California population falls for first time in state history

May 8, 2021


For the first time in recorded state history, the population of California declined year-over-year, with the total number of residents shrinking by 182,083 in 2020.

As of Jan. 1, 2021, the state of California has a population of 39,466,855, according to California Department of Finance figures released on Friday. The state’s population decreased by .46 percent in 2020.

San Luis Obispo County, too, declined in population in 2020. SLO County’s population declined by 2 percent, decreasing from 276,818 residents to 271,172.

Among the seven cities in the county, only San Luis Obispo grew in population, with SLO increasing by .3 percent. Unincorporated areas of the county experienced the largest population decline, decreasing by a combined rate of 4.1 percent.

The state Department of Finance attribute California’s population decline to three primary factors: slowing growth of the state’s birth rate, a decrease in foreign immigration and deaths associated with COVID-19.

State officials say the coronavirus pandemic increased the total number of deaths in California by 51,000, or 19 percent above the average death rate for the previous three years. While the state had 51,000 deaths associated with COVID-19, it only had 24,000 non-coronavirus deaths, according to the Department of Finance’s demographic report.

California blames federal policy in recent years for continuing declines in foreign immigration. Net International migration to California was negative in 2020, because of the suspension of visas, which began in March and continued over the duration of the year. The suspension also began applying to certain types of foreign workers in June, and global pandemic restrictions resulted in there being 53,000 fewer international students in California, according to the demographic report.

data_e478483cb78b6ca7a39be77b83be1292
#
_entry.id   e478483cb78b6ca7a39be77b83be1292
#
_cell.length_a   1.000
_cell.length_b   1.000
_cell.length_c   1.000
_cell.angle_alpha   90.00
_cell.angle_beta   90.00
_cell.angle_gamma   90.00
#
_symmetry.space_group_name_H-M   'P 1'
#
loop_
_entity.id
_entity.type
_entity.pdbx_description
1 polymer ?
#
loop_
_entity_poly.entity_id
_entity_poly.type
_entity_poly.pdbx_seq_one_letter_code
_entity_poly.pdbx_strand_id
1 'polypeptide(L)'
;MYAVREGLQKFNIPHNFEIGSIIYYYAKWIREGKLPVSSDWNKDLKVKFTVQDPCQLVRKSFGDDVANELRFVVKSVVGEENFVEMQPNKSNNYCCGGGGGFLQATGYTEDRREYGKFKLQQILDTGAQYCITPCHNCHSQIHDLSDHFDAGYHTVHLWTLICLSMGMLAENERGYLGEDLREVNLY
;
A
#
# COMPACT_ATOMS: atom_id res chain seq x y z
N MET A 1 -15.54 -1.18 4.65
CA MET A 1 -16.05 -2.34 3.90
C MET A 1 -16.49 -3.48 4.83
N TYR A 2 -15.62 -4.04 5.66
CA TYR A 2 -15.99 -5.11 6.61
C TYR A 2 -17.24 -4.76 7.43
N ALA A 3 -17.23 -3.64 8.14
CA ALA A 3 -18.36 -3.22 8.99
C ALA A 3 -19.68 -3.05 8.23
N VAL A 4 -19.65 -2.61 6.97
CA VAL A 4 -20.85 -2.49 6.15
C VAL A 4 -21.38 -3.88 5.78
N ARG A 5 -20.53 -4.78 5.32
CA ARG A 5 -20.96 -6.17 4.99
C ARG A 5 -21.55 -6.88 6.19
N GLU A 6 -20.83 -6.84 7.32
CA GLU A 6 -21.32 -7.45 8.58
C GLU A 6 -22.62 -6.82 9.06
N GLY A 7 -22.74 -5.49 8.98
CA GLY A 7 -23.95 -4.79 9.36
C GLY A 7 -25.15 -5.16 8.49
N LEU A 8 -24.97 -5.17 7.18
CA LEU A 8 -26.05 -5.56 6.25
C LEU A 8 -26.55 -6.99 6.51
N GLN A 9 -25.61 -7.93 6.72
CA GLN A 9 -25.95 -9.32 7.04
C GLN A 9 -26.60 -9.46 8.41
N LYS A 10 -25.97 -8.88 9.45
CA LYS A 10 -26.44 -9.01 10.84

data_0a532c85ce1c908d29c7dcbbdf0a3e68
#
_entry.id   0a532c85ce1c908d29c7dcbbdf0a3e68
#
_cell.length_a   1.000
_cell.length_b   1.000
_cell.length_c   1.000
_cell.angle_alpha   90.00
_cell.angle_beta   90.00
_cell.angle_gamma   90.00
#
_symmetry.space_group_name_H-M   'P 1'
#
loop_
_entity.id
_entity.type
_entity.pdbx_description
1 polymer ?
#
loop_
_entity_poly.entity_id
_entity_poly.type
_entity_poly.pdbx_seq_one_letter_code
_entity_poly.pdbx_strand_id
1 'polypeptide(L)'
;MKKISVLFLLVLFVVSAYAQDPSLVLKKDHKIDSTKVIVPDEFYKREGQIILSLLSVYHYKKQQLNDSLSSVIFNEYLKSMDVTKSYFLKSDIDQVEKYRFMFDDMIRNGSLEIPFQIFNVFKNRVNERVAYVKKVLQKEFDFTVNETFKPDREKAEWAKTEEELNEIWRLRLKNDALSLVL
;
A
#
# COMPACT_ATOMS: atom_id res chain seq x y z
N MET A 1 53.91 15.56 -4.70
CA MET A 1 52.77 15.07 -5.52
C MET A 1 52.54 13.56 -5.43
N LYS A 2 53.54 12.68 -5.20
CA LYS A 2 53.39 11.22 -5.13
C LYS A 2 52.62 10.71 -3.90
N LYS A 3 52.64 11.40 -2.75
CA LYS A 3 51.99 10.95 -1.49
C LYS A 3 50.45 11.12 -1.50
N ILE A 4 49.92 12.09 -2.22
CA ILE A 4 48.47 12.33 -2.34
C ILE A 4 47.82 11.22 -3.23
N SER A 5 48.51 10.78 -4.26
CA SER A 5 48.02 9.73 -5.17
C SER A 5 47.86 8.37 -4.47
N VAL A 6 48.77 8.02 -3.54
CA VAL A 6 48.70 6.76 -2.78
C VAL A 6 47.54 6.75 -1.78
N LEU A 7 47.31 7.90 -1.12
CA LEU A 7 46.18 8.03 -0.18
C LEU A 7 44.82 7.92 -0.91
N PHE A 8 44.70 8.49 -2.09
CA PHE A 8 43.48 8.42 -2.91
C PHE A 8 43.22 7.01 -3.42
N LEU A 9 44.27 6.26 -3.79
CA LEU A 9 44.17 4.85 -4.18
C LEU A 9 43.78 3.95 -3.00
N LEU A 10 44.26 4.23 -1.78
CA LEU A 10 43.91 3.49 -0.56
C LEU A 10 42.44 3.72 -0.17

State officials do not list residents leaving California for other states as a primary factor in the state’s population decline, despite previously citing the trend as a key reason for California’s then-slowing growth rate.

Numerous residents and businesses made highly-publicized departures from California in 2020. Critics of the state’s governance have argued the high cost of living and taxes, among other societal problems, are driving residents to move to more affordable states. One such state, Texas, attracted 63,000 residents who left California in 2017 alone.

The announcement of California’s first-ever population decline comes less than two weeks after the United States Census Bureau released the results of the 2020 census apportionment, which resulted in California losing a congressional seat for the first time. Conversely, Texas gained two House seats as a result of the apportionment.

Below are the 2020 growth rates for SLO County’s seven cities and the unincorporated areas:

Arroyo Grande: – 0.4

Atascadero: – 1.4

Grover Beach: – 0.6

Morro Bay: – 0.3

Paso Robles: – 0.6

Pismo Beach: – 1.0

San Luis Obispo: + 0.3

Unincorporated areas: – 4.1


Seems to me that many of the people leaving California are either retirees who have sold their homes here to buy something comparable for cash in the Southern or Mid-Western states, or recent college graduates who are seeking to settle somewhere they may actually be able to afford buying a home and raising a family. Two of our grown children have settled in Idaho and Utah for that reason and many of my retiring co-workers are moving to Tennessee, Georgia and Texas. My neighbor sold their home upon retiring and was able to purchase a much larger home nicer home for cash in Georgia with the equity they had in their home in North SLO. Just makes sense to a lot of people to get out of California!